Hoya Nummularioides also utilize this process.
However, their leaves are thick, which provides them immunity against low humidity to an extent. They are tolerant and do fine in a dry atmosphere, but there are more blooms when I keep the air humidity up to 60%.
If your surroundings are naturally dry, do not worry because you can improve the humidity.
Firstly, you can mist the leaves with water and let them dry on their own. Secondly, you can use a humidity dish to increase the water concentration in the environment, and your Hoyas will feel relieved.
Occasional use of a good fertilizer can go a long way for this plant. It compensates for any nutrient or mineral deficiency that may occur in the soil.
I can feel the improvement whenever I fertilize my plant every few months. For Hoya Nummularioides, fertilizing them monthly in blossom season is a great practice.
They usually blossom twice a year, in fall and spring.
Liquid fertilizers are incredibly easy to use, as you can have to add a few portions of water, then pour them in soil and on vines.
However, make sure that the fertilizer you buy is rich in the three core elements-nitrogen, phosphorus and potassium. If you notice a deficiency of any of these nutrients, adjust your fertilizer composition accordingly.
You may have to repot your plant when you see its vines intertwining in complicated ways and roots crawling out of drainage hole. While this may happen if you chose a small pot initially, this plant can comfortably grow in the same pot for years at a time.
My first pot for the Hoya Nummularioides cuttings was only 3 inches in diameter, but it was not only after a year had passed that I felt the need to repot. Nevertheless, this species proliferates and repotting your plant every two years would be an innovative idea.
As this plant has thick leaves that, more or less, self-sustain their shape and texture, you do not have to prune it regularly. The vines are also supposed to grow long, and you can witness this if you use a hanging basket.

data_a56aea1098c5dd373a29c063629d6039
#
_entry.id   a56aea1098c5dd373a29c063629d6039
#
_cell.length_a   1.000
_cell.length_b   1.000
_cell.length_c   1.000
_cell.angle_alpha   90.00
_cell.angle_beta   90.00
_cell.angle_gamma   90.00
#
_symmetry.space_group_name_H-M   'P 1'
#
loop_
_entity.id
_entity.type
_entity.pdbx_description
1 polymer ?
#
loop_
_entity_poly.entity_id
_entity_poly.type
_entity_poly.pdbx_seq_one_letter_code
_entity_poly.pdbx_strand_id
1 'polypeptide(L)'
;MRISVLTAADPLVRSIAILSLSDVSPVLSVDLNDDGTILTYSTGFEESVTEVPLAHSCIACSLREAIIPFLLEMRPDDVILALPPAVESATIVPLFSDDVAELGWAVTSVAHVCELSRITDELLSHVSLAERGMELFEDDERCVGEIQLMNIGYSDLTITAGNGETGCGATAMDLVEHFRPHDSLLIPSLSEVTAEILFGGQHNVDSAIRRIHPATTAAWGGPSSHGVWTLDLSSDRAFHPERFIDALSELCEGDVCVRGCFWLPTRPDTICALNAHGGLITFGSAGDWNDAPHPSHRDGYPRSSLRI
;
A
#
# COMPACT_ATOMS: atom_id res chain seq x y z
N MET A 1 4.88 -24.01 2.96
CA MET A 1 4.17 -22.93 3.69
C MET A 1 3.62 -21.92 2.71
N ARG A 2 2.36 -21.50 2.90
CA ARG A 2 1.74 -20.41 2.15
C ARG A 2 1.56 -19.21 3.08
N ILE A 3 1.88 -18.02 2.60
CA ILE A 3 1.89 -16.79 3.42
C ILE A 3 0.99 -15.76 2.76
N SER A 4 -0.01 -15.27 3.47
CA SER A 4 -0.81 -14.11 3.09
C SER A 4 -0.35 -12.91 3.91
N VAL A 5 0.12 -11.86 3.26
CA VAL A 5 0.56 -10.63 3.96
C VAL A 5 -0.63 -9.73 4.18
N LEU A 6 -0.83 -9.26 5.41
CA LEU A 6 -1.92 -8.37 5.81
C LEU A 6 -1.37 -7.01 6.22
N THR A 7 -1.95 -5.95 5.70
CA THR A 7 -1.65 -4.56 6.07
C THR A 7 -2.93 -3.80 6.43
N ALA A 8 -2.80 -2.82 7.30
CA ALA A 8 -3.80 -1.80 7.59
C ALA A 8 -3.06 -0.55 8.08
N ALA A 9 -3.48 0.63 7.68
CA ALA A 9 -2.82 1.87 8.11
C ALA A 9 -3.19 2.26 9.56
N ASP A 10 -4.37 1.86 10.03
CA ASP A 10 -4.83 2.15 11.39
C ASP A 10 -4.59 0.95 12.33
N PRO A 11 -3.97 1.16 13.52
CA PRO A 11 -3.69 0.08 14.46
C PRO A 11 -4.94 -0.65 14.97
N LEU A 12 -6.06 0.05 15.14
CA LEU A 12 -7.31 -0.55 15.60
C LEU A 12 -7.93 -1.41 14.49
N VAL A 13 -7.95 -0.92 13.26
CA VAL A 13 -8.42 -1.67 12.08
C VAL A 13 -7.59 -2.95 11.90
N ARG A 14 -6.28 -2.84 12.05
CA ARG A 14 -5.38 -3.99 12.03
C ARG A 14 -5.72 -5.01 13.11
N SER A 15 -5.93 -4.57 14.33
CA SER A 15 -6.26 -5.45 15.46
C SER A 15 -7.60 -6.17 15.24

However, sometimes it appears to be messy due to the tangle of branches, and pruning the spare parts would be an excellent way to make it appear organized. It would be best to use disinfected scissors and only clip the unhealthy areas, such as wilting leaves and brittle branches.
If you love your plant’s features and want to place it in other spaces, propagating it is convenient and economical. I tried propagating my plants a couple of times and found it a delightful process.
For Hoya Nummularioides, I find water propagation the best method as I love to observe the vines as they mature and branch. Here are some easy-to-follow steps that will come in handy:
- Before you start, wear protective tools like gloves and remember to disinfect your scissors.
- Carefully cut a small branch from the stem, but make sure it has a couple of nodes and leaves on it.
- Take a clean and transparent jar of water, and place your cutting in it.
- Please make sure the leaves are not fully submerged in the water as it can kill the plant before it has a chance to grow.
- Place your jar on a window or terrace where it has access to sunlight, but not directly.
- Keep an eye out for the growth of roots and branches!
The best part is that you can watch all steps of its development. Once the initial stage is over, you should shift it to a well-suited soil mix, preferably with sphagnum moss, where it can grow properly.
Hoya Nummularioides has gorgeous flowers with marvelous color combinations and shapes. They are grown in clusters on the vines and are like miniature stars.
While the velvety petals are a glistening white, the center or corona of a flower is pigmented rosy or the color of red wine.
A bunch of these is even smaller than an average-sized thumb. The flowers may bloom once or twice a year, based on your climate and the conditions you supply them.
Mine usually bloom in the late spring or early fall and are a remarkable sight for everyone who lays an eye on them. They are also heavily scented, so a sweet aroma prevails throughout the lounge where I hang their baskets.
I was first surprised when I saw the rate at which it grows, but now it is one of my favorite features of this plant. The growth rate is ideal, in the real sense of the meaning. They do not grow massive in a fortnight or leave you hanging for years.
Instead, they grow a couple of branches in a couple of months, which I find very convenient.
With this plant, you do not have to worry about pruning or repotting soon. It can occupy the same place for several years, though the vines may intertwine with any objects in their way.
It makes them perfect for the hanging baskets that add ornamental value to your place, but they look equally beautiful on a work desk. Ensure you only place young ones on the desk, unless you want your room to turn into a Jumanji-inspired jungle!